Global Budgets: Better Care, Consumers Wait To See Savings

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Lead author Michael Chernew, professor, Harvard Medical School (photo/Josh Touster)
Lead author Michael Chernew, professor, Harvard Medical School (photo/Josh Touster)

Massachusetts is in the midst of a high-stakes experiment to control health care costs, based on the belief that changing the way we pay for care will cut costs and improve our health. Hospitals, doctors and insurers in Massachusetts are moving at a rapid pace into what are known as global payments, or sometimes global budgets. A study out today says there are signs that moving doctors into a global budget is good for patients, but the change isn’t saving consumers any money yet.

One in five patients in Massachusetts is now under some kind of global payment. That means that hospitals and physician groups negotiate a budget for all the patients in their practice. Doctors are paid based on the number of patients in their care, not based on how many patients they see in a day or the number of tests they order. This change is sweeping across Massachusetts and being tested in pockets around the country. Blue Cross Blue Shield launched this experiment in Massachusetts in 2009. Michael Chernew, and a team of researchers at Harvard Medical School, looked at what happened in the first two years.

"We find in our study that the underlying medical spending fell and quality improved," says Chernew, "and ultimately I think that's what the system is striving towards."

The 11 physician groups and hospitals that joined in 2009 and 2010 did a better job than physicians in traditional medical contracts of making sure that patients received standard check-ups, cancer screening tests and other preventive care.

[module align="right" width="half" type="pull-quote"]'This is really the first time that people have shown you can save money even right away.' - Harvard economist David Cutler.[/module]

Overall, they trimmed spending by just under three percent. Chernew says these providers are delivering quality care for less money, but, "the real question is going to become, as the global budget gets tighter, can the groups continue this level of savings. I don’t think we can tell the answer to that question after two years of analysis."

The main way doctors saved money was by sending patients to lower cost hospitals. This wasn’t easy; many resisted the change. Doctors say the next stage, which is trying to eliminate care patients don’t need, is even more difficult.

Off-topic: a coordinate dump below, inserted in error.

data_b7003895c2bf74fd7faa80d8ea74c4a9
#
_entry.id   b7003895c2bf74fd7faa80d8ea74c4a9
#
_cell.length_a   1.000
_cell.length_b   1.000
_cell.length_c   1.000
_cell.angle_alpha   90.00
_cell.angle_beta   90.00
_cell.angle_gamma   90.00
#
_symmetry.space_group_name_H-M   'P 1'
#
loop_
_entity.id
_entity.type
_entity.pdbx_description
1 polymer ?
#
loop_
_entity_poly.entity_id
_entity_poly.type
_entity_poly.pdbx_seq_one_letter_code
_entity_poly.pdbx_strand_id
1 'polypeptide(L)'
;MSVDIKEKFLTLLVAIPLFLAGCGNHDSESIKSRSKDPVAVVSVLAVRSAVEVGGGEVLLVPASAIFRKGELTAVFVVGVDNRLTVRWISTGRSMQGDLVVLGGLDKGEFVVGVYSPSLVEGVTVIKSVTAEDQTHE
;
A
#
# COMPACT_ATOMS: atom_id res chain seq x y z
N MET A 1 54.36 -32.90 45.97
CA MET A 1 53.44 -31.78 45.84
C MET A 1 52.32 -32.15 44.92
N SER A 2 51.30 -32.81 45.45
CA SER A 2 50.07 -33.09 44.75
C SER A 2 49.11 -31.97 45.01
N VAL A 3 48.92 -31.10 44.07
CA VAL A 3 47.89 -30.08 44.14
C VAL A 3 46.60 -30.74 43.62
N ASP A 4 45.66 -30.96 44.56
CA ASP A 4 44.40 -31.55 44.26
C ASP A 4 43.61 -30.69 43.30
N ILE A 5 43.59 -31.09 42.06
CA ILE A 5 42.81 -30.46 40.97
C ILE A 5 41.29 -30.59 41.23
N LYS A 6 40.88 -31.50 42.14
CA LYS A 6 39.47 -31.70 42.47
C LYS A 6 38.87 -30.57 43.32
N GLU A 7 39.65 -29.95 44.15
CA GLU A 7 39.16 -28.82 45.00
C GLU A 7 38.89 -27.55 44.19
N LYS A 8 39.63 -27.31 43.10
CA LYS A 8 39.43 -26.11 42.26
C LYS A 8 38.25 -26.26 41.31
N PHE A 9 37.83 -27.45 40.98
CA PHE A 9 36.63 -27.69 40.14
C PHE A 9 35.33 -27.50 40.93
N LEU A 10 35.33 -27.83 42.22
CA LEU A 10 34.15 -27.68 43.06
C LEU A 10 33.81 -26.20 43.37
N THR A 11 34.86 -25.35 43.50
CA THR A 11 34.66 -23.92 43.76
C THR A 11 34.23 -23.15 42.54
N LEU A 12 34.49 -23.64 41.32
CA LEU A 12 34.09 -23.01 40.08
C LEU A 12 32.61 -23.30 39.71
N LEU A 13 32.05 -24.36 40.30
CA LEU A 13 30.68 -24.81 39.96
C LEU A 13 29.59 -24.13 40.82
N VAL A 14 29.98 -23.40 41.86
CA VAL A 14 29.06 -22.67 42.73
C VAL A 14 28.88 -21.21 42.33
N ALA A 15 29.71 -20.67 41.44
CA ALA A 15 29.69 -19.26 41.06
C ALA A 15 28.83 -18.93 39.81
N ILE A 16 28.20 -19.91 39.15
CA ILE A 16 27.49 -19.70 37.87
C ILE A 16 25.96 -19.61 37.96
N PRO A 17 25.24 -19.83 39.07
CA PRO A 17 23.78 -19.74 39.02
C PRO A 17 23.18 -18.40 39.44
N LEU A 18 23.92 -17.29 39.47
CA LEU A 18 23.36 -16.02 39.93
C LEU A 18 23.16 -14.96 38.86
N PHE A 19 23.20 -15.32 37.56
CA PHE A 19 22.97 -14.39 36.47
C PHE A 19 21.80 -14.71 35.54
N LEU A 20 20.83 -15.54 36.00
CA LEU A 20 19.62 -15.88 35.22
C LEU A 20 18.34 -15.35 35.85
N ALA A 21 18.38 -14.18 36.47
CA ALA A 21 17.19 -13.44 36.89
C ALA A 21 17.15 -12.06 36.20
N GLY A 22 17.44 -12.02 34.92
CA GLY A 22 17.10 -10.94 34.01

Gene Lindsey runs Atrius Health, which includes Harvard Vanguard doctors. He says doctors have many longstanding habits and practices, and talks about "getting them (doctors) to the place where they’re actually able to see, 'Wow, it’s wasteful to order a test that measures 10 things when I only needed to measure one.'"

Lindsey says he hopes doctors will realize that there is a cost for getting this information they don't need but, "that’s relearning an approach to your craft."

The Blue Cross contract uses financial incentives to encourage doctors to make these changes. There are quality bonuses and extra payments so they can hire patient case managers and add more preventive services. But these additional payments are eating up all the savings so far. In fact the report says these global budget contracts are likely costing Blue Cross more right now than standard medical contracts.

Blue Cross Senior Vice President Dana Safran says the insurer did not expect to save money right away. "We understood that we would be buying something very different, that we would be buying these higher levels of quality and better outcomes that the study reports," says Safran, and "that we would be buying a system that is in the process of transforming itself to hold down the rate of growth in medical spending."

Safran says these doctors and hospitals in the study are on track to save consumers money towards the end of their five year contracts. Even though consumers are not seeing any savings yet, health care experts say the fact that doctors are saving money internally is significant.

"This is really the first time that people have shown you can save money even right away," says Harvard University economist David Cutler. "You then start to see some of the fundamental transformations that will save money down the road."

"One way or another health care spending growth will have to slow," says the report's author, Michael Chernew. If changing the way we pay for health care doesn’t lead to better care and lower costs, then consumers will face much higher costs or doctors and hospitals can expect much lower fees. "We simply, as a state and a country, can’t afford the levels of health care spending growth that we have historically experienced," says Chernew.

At the State House, lawmakers are negotiating the final elements of a bill that will encourage more doctors and hospitals to move to global payment contracts. The House chairman of the Joint Committee on Healthcare Financing, Steve Walsh, says he's encouraged by the report because it "confirms that there's a huge amount of savings to be achieved if you move away from fee for service."

Walsh says the legislature recognizes there are a number of alternative payments that can be used to build a better and cheaper health care system in the long run.

This program aired on July 11, 2012. The audio for this program is not available.

Martha Bebinger Twitter Reporter
Martha Bebinger covers health care and other general assignments for WBUR.